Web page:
The true story of Warsaw zookeepers Jan (Johan Heldenbergh) and Antonina Zabinski (Jessica Chastain), who turned the basement of their home into a refuge for stricken Jews after the Nazis invaded Poland in 1939.
Given its subject matter, the fifth film from Niki Caro (2002’s Whale Rider) will undoubtedly draw comparisons with Schindler’s List. By anyone’s standards, that’s a tough act to follow. A sincere and clearly heartfelt examination of a horrific chapter in history, The Zookeeper’s Wife, it nonetheless (perhaps inevitably) falls a longer way short of Spielberg’s Oscar-decorated film.
A sincere and clearly heartfelt examination of a horrific chapter in history.
Adapted from Diane Ackerman’s 2007 non-fiction book, it follows Warsaw zookeepers Jan (Heldenbergh) and Antonina (Chastain) as they risk their lives to save Jewish townspeople from the Nazis by concealing them in their zoo home-turned-pig farm. Its opening scene is one of almost fairy-tale idyll — a lion cub curled round a young boy, the pair sleeping peacefully together as elephants lumber around freely outside the window. Antonina is seen personally greeting visitors as a bartender fixes drinks and gives a cheerful wave, this charming depiction of zoo life culminating with Adam the baby camel — a true scene-stealer — gambolling along with Antonina as she does the morning rounds. It’s a picture of kindness and love, abruptly smashed to pieces moments later as the Nazis crash into town.
The film provides some striking and surreal imagery — a wallaby bouncing down a decimated street, for example — yet over the two-hour plus running time, such blunt contrasts become distancing rather than engaging. A recurring motif is that of the innocence of animals with the dark heart of humanity, here personified by, of course, the Nazis in general and Daniel Brühl’s Lutz Heck in particular. Heck is drawn to Antonina — pre-war he was a fellow “animal lover” presiding over Berlin’s zoo, but post-invasion he becomes an increasingly brutalised member of Hitler’s regime whose work is based at the Zabinskis’ bombed-out zoo. And, in keeping with the Nazis’ obsession with genetics, his pet project is attempting to breed the extinct ‘anroch’ back to life. Credit is due to Brühl and writer Angela Workman who, rather than make Heck the pantomime villain, hint at layers to his personality, shades of grey beyond the increasingly blackened surface. But his character more often serves as juxtaposition in another dichotomy — highlighting Antonina’s essential goodness. Credit to Chastain — she spends most of the film (quite reasonably) in or near to tears but presents Antonina’s strength and inner dilemmas with quiet conviction — but this tendency towards dualities feels a little reductive and lacking in nuance, not helped by a tendency towards moments of Notebook-style sentiment in the last half hour.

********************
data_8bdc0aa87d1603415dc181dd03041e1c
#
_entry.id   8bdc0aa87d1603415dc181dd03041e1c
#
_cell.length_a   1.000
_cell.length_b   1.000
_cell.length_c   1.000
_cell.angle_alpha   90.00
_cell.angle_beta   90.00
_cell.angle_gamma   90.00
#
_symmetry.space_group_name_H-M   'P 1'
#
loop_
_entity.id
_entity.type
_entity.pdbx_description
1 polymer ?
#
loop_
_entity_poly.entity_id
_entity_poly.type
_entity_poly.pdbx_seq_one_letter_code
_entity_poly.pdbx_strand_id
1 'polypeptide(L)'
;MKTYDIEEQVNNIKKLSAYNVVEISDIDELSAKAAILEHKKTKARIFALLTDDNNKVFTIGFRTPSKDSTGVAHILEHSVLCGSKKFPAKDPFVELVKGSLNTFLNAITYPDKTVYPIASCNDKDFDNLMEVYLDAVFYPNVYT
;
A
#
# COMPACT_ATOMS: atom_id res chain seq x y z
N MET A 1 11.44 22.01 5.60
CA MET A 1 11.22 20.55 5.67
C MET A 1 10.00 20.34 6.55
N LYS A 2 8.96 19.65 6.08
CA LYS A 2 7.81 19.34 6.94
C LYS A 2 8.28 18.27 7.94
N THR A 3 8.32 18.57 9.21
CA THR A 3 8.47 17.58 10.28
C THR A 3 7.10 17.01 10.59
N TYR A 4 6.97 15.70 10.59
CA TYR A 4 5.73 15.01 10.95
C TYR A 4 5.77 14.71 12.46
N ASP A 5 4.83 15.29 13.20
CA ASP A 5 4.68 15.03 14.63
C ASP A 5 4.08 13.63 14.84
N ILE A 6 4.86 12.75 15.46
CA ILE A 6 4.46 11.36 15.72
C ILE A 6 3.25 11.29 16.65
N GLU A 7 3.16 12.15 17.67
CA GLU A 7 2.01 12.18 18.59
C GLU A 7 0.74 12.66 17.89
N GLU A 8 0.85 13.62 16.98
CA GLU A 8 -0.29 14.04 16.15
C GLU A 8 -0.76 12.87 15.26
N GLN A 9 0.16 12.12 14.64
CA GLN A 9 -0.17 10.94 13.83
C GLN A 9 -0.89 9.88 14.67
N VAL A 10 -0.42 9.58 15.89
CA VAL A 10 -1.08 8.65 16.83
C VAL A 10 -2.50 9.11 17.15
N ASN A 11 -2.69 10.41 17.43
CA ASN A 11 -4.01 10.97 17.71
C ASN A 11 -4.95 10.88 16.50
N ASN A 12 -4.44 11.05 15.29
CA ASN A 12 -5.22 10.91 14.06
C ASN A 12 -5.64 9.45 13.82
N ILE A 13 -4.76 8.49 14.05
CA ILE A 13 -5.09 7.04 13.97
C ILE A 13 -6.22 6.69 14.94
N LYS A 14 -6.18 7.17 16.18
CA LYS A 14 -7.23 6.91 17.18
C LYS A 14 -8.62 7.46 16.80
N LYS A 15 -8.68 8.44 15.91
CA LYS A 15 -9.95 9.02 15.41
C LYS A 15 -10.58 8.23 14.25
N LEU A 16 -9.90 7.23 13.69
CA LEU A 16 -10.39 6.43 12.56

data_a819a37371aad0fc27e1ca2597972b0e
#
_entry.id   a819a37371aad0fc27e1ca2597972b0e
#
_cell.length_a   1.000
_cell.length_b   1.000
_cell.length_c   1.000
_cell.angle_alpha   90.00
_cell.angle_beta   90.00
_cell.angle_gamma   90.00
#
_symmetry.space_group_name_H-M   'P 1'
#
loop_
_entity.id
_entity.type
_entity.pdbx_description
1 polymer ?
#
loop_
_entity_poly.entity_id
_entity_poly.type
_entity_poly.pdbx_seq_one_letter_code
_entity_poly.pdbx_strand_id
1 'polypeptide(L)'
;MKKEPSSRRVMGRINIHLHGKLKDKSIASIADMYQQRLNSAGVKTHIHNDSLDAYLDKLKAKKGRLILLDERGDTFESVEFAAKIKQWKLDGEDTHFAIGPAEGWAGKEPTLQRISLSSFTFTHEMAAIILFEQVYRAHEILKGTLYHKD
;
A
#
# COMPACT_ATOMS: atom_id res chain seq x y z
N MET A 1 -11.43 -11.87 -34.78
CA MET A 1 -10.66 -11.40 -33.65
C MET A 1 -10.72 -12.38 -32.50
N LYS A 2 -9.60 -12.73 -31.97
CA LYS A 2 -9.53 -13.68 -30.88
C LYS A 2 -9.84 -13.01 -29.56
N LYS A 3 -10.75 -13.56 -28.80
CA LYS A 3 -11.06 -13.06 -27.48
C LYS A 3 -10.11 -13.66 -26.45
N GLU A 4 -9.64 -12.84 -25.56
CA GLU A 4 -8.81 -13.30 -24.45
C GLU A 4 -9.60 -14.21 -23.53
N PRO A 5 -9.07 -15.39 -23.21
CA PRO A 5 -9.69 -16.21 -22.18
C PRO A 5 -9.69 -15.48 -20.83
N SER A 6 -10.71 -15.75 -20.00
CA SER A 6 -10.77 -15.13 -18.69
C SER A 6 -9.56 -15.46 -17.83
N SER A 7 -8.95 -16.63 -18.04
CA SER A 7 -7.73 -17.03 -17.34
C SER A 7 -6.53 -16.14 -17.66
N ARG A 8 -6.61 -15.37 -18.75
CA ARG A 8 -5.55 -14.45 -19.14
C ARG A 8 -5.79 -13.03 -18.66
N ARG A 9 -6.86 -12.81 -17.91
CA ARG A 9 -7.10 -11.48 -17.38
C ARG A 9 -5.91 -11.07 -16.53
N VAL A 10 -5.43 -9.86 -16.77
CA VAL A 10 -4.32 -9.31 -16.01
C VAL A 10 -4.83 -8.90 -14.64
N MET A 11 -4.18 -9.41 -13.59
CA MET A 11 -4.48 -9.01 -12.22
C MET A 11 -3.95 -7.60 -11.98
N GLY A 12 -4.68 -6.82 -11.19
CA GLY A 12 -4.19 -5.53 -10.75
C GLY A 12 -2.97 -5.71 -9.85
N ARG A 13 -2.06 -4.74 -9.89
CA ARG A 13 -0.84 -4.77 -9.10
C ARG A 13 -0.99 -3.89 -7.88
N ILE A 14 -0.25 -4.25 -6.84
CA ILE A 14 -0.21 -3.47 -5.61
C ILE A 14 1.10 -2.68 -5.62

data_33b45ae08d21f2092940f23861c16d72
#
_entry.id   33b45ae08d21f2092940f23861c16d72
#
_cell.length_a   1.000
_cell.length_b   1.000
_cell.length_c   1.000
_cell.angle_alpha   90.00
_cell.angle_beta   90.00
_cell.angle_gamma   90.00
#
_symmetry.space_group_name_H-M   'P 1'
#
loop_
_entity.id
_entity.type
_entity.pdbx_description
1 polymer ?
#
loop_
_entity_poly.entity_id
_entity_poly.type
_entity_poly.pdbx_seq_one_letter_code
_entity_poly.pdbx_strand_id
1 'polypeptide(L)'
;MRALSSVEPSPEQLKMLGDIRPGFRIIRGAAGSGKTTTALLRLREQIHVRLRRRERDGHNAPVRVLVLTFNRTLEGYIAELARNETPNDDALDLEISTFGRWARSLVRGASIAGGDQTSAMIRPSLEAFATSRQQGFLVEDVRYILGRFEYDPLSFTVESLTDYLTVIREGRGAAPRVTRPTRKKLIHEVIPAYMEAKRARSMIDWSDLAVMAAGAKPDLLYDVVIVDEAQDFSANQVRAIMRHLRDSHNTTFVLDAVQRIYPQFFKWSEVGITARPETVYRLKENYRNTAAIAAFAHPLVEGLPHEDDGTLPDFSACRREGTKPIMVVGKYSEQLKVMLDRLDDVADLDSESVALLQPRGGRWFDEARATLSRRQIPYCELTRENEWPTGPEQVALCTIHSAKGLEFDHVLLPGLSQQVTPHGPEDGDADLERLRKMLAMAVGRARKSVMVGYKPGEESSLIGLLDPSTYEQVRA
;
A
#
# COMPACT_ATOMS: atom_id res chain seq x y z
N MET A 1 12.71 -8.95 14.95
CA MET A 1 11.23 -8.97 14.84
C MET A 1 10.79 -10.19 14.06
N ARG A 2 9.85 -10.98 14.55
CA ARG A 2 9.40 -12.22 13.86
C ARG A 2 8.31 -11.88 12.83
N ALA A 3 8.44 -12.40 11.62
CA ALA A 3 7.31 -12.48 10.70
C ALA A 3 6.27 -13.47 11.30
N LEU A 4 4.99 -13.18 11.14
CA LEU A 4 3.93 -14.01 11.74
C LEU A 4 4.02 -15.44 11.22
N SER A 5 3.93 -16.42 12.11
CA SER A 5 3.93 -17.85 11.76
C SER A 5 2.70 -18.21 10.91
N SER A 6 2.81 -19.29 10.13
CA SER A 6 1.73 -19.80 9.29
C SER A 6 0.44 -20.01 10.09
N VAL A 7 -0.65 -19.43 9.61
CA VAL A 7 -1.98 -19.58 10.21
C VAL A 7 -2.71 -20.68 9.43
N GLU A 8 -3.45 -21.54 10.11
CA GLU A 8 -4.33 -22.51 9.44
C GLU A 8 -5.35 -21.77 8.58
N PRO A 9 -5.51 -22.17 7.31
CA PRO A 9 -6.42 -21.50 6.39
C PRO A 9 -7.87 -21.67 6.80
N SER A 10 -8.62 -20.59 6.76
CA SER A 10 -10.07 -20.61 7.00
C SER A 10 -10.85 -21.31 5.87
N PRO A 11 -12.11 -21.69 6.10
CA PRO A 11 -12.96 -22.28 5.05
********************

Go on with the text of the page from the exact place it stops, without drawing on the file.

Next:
As both war and film progress and we witness familiar, yet still disturbing, scenes of round-eyed Jewish boys and girls being lifted en masse onto trains to horrifying fates. It’s then that themes of love, friendship and loyalty in the face of hatred and intolerance come to the fore. These scenes are no less powerful, or important, for their familiarity. With the forces of fascism somehow gorwing stronger in our world by the day, it’s by no means a bad thing to again, and again, be reminded.
A compelling story bolstered by engaging performances from Jessica Chastain and Daniel Brühl, let down by occasional awkward tonal shifts and clumsy plotting.